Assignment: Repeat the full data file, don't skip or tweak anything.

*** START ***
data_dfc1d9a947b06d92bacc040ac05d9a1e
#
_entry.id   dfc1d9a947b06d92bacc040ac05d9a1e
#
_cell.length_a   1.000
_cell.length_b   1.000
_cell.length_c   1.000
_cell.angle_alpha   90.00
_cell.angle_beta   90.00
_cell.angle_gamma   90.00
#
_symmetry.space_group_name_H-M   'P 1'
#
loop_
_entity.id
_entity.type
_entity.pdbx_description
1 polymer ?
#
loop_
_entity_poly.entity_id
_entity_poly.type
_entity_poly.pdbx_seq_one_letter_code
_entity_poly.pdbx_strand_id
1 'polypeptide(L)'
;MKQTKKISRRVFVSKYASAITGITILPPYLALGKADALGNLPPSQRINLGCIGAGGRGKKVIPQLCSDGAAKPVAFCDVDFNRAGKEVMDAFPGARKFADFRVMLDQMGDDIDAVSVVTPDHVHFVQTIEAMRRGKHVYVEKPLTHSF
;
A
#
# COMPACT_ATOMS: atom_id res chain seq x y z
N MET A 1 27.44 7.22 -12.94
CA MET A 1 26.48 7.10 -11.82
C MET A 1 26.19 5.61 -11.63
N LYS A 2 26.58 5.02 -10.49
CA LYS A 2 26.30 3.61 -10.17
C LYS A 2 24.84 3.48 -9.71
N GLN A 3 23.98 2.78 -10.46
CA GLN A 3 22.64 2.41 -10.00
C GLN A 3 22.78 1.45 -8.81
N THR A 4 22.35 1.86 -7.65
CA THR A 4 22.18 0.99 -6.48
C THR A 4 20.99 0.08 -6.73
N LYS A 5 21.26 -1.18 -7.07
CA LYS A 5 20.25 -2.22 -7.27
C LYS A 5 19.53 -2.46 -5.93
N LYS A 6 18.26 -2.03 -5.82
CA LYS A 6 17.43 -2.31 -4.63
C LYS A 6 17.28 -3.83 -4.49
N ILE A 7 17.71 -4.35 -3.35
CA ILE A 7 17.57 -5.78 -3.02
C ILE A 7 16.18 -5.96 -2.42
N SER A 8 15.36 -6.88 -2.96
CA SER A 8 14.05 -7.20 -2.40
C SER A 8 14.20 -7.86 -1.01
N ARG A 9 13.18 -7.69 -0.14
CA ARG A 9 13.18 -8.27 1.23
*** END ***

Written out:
data_dfc1d9a947b06d92bacc040ac05d9a1e
#
_entry.id   dfc1d9a947b06d92bacc040ac05d9a1e
#
_cell.length_a   1.000
_cell.length_b   1.000
_cell.length_c   1.000
_cell.angle_alpha   90.00
_cell.angle_beta   90.00
_cell.angle_gamma   90.00
#
_symmetry.space_group_name_H-M   'P 1'
#
loop_
_entity.id
_entity.type
_entity.pdbx_description
1 polymer ?
#
loop_
_entity_poly.entity_id
_entity_poly.type
_entity_poly.pdbx_seq_one_letter_code
_entity_poly.pdbx_strand_id
1 'polypeptide(L)'
;MKQTKKISRRVFVSKYASAITGITILPPYLALGKADALGNLPPSQRINLGCIGAGGRGKKVIPQLCSDGAAKPVAFCDVDFNRAGKEVMDAFPGARKFADFRVMLDQMGDDIDAVSVVTPDHVHFVQTIEAMRRGKHVYVEKPLTHSF
;
A
#
# COMPACT_ATOMS: atom_id res chain seq x y z
N MET A 1 27.44 7.22 -12.94
CA MET A 1 26.48 7.10 -11.82
C MET A 1 26.19 5.61 -11.63
N LYS A 2 26.58 5.02 -10.49
CA LYS A 2 26.30 3.61 -10.17
C LYS A 2 24.84 3.48 -9.71
N GLN A 3 23.98 2.78 -10.46
CA GLN A 3 22.64 2.41 -10.00
C GLN A 3 22.78 1.45 -8.81
N THR A 4 22.35 1.86 -7.65
CA THR A 4 22.18 0.99 -6.48
C THR A 4 20.99 0.08 -6.73
N LYS A 5 21.26 -1.18 -7.07
CA LYS A 5 20.25 -2.22 -7.27
C LYS A 5 19.53 -2.46 -5.93
N LYS A 6 18.26 -2.03 -5.82
CA LYS A 6 17.43 -2.31 -4.63
C LYS A 6 17.28 -3.83 -4.49
N ILE A 7 17.71 -4.35 -3.35
CA ILE A 7 17.57 -5.78 -3.02
C ILE A 7 16.18 -5.96 -2.42
N SER A 8 15.36 -6.88 -2.96
CA SER A 8 14.05 -7.20 -2.40
C SER A 8 14.20 -7.86 -1.01
N ARG A 9 13.18 -7.69 -0.14
CA ARG A 9 13.18 -8.27 1.23